Who’s Accountable for Customer Feedback?


Have you ever heard the story of the pig and the chicken? One of them is committed to your breakfast, and the other one is just involved.

It’s hard to get buy-in for a project when people are only involved – inevitably the projects that they are committed to get the most attention. If there’s any resources left, they get spread across the many projects.

from implementingscrum.com

Feedback loops often suffer from a lack of commitment. While many departments are involved – support receives feedback, product managers may solicit it, and marketers receive it – few departments are held accountable for using feedback responsibly.

What does accountability mean?

Accountability means you’re measured on and responsible for results. For example, sales teams are accountable for their leads. If they don’t close a lead, they won’t receive the commission. Even more important, if they aren’t closing deals, they may not keep their job.

Teams that are accountable are committed to improvements, because it’s their responsibility.

Why do you need accountability?

Having someone be accountable means that shit gets done, because their neck is on the line. Without accountability, you tend to run into the bystander effect: a perceived diffusion of responsibility. This effect was originally discovered in 1964 after the murder of Kitty Genovese – despite many witnesses seeing the girl being attacked, no-one stepped forward to help or even sound an alarm.

There’s two reasons for this effect. One, people tend to follow the crowd. So if they don’t see anyone else stepping forward, they don’t think it’s necessary. Secondly, there’s a diffusion of responsibility. Instead of one person feeling the full weight of responsibility to save a life, the responsibility is split between one hundred witnesses, and no one is compelled enough to act.

If the bystander effect can have this effect on witnessing a murder, imagine what it does to a Voice of the Customer program. Everyone can see the feedback coming in, but no one does anything about it. We all just continue on with our workload, thinking someone else is probably dealing with that.

By making one person or team accountable, you reduce the diffusion of responsibility. This can be tough – it’s not always fair to be held solely responsible for a failure. For example: when I worked at Payfirma, the customer support team was put in charge of reducing churn. I remember protesting strongly: sales are selling to the wrong people, the product has missing features, marketing isn’t giving us customer success content!

Sunan Spriggs, the Chief Customer Officer, calmly replied, “Exactly. And those are the things you’re responsible for fixing.” Essentially, it was our bacon on the line. Our customer support team was the very committed pig in this eggs and bacon breakfast. It was tough going, but it forced us to make connections across the various departments to create change. Even if it wasn’t “fair” it was effective.We were committed to reducing churn, so we did.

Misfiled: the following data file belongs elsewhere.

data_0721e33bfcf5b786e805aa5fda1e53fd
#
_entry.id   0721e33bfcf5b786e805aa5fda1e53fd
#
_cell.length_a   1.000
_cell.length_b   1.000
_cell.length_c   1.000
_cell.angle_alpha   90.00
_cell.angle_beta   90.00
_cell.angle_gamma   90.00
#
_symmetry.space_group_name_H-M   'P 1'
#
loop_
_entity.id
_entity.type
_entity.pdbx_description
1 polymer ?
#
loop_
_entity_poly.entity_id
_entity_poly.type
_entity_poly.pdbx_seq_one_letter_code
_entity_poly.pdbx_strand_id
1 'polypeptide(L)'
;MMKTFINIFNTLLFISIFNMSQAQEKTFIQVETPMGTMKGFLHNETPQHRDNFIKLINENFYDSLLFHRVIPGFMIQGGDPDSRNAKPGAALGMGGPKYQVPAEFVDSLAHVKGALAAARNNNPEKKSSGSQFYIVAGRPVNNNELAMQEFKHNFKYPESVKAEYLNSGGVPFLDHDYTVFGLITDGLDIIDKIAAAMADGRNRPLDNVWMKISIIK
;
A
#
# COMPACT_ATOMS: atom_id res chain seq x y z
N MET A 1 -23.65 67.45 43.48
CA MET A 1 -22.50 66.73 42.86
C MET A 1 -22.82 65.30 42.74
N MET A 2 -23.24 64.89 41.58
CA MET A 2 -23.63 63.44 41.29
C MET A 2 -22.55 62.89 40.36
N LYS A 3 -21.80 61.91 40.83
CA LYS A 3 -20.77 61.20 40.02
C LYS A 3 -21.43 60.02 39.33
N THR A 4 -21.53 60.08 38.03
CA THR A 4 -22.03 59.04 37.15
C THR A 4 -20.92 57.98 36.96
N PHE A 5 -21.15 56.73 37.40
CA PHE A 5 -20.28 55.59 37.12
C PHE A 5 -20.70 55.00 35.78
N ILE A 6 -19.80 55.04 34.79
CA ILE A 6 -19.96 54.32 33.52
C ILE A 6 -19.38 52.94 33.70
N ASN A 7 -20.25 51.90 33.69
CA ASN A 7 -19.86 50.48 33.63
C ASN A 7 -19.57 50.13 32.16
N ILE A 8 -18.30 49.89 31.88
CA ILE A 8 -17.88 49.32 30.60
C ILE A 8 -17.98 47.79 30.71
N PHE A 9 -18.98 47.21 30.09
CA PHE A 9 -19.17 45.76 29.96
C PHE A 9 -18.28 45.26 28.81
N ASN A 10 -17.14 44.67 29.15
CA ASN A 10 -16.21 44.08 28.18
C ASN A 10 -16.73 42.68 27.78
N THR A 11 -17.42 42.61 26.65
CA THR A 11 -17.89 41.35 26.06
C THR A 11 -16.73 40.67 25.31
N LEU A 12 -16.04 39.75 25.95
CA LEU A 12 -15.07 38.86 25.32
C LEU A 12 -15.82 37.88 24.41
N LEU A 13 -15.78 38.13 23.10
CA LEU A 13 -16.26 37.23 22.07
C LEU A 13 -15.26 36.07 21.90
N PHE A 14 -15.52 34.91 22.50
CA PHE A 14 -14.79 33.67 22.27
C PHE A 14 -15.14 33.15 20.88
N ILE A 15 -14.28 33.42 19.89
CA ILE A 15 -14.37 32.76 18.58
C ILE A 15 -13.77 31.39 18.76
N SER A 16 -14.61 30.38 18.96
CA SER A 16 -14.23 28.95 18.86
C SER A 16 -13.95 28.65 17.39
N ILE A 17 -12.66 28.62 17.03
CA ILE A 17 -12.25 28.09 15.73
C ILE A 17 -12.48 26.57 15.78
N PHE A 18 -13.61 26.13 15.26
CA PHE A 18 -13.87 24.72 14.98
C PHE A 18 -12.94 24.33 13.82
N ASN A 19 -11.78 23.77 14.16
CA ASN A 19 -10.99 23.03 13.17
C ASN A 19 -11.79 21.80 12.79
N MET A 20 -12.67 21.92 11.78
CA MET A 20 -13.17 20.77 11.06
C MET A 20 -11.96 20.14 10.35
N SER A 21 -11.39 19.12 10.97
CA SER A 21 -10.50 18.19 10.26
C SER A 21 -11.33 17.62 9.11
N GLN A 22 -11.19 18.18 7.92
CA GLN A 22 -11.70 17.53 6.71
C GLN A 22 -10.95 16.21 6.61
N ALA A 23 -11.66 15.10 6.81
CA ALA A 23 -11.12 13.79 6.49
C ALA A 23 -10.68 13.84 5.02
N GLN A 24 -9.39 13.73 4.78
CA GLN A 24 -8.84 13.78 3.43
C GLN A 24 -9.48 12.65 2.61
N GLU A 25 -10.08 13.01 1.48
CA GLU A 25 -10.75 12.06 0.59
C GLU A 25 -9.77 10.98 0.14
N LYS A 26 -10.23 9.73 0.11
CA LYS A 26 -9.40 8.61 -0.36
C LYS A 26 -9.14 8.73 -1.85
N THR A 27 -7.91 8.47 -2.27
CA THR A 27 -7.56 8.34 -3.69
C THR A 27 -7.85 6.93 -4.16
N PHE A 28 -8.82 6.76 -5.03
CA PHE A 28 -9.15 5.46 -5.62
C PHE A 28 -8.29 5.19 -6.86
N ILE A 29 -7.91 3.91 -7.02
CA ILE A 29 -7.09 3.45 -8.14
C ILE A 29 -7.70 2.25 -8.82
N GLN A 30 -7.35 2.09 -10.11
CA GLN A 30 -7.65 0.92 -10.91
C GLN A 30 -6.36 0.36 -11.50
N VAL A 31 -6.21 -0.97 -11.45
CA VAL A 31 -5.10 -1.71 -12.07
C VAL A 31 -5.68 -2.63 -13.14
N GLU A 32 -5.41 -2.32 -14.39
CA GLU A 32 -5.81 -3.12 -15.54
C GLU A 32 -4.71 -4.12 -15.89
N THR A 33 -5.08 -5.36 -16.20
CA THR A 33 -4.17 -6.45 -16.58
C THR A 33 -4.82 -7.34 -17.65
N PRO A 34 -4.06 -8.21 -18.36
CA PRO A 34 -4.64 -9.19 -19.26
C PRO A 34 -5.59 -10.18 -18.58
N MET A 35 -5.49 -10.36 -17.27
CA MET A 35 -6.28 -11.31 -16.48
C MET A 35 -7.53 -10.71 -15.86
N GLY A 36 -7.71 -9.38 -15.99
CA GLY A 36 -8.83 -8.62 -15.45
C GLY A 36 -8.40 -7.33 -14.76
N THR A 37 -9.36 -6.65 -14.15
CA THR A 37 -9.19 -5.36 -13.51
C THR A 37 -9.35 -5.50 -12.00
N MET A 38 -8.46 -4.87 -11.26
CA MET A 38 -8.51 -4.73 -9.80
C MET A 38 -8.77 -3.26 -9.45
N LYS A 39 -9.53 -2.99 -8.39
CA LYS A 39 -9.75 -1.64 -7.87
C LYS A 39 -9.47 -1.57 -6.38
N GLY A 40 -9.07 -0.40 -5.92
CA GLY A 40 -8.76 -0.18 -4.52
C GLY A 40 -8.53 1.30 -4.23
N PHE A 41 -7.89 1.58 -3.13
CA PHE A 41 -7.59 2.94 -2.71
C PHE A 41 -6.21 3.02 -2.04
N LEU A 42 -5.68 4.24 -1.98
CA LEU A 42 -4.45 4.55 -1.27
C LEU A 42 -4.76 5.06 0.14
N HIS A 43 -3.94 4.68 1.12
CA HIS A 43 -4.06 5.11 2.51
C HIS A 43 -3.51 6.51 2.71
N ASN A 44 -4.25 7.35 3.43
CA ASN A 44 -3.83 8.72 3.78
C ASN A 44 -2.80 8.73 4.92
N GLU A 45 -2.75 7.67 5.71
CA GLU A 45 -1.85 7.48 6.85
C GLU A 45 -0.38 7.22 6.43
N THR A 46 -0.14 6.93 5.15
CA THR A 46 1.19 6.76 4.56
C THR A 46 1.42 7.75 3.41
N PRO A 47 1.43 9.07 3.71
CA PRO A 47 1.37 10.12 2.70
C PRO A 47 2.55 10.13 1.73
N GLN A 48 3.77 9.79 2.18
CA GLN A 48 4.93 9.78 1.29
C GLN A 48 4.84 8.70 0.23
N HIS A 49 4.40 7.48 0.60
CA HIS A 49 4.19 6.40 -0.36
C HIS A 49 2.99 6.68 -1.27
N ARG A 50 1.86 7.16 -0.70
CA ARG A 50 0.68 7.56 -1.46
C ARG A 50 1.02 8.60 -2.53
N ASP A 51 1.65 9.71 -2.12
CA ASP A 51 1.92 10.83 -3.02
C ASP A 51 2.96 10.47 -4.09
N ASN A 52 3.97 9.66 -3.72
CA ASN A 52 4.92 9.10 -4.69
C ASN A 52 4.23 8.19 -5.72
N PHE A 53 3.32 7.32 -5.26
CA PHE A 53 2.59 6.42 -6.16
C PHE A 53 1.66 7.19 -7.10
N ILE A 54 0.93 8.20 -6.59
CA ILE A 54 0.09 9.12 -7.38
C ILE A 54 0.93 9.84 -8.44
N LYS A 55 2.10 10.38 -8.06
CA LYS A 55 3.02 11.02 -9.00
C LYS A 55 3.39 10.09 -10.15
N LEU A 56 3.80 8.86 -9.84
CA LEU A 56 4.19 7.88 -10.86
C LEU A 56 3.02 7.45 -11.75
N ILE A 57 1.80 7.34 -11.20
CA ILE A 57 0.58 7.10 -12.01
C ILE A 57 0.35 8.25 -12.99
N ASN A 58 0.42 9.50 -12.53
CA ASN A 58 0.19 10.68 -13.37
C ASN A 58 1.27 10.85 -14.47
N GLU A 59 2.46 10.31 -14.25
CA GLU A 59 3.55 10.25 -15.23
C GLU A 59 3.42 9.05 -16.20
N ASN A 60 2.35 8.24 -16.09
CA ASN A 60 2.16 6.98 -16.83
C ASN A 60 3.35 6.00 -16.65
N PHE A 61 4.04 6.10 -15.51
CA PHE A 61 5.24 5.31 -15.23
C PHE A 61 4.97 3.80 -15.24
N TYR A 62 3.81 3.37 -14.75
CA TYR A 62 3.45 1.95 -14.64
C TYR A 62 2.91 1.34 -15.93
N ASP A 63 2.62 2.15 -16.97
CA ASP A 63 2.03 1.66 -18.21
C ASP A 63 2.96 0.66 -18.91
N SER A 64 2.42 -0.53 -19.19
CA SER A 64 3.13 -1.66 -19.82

How do you make a team accountable?

If you agree that committing a team to feedback improvement is important to drive action, you need to make them accountable. There’s two parts to this:

  1. Choose the right metrics.

If you aren’t measuring the effectiveness of a feedback loop, you will have zero chance of improving it. By setting benchmarks and goals, it’s easy to measure progress.

A few great metrics we’ve seen tracked to measure feedback loops:

  • Amount of time spent on customer requests per developer sprint (10% is a good average to aim for)
  • % of feedback requests that get incorporated into the product
  • % satisfaction of feedback request tickets (tag tickets with “feedback” to track)
  • # of customers who give praise after feedback is implemented
  • $ of renewals saved by features incorporated
  • % of customers adopting a new feature (to complete the feedback loop, you need to have customers aware and using the new feature!)
  1. Set frequent checkins.

This is where the “involved” people come in. Gather the feedback stakeholders in a formalized process to share the results. Talk about what’s working and what isn’t working. It’s important to socialize successes because it creates a stronger sense of unity. The involved camp is motivated by success, because they want to be associated with something that is working.

By tracking progress consistently, it’s easier to iterate quickly and make noticeable improvements. When you look back a few months down the line, you’ll be amazed at how much effectively your feedback loop operates.

So, who owns the customer feedback cycle?

It doesn’t really matter – but it needs to be someone specific. In product-driven companies, the product management team usually takes on this responsibility. This means building feedback success metrics into performance reviews and dashboards for their team.

But this doesn’t mean that the customer support team is off the hook when it comes to feedback! When they have complementary metrics, you get a cumulative effect of two teams working in harmony towards improvement. For example, support teams could be measured on the satisfaction of tickets dealing with feedback. Perhaps they could be given a quota of setting up five customer interviews per month with Product.



For the perfect breakfast you need both the eggs and the bacon – commitment and involvement. Who’s committed to customer feedback in your organization?

RUFing it out with customer feedback

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About the author
Sarah Chambers

Yoga teacher, self-diagnosed Twitter junkie, and recent import to London via Vancouver. Sarah is passionate about keeping customers loyal through amazing customer service.

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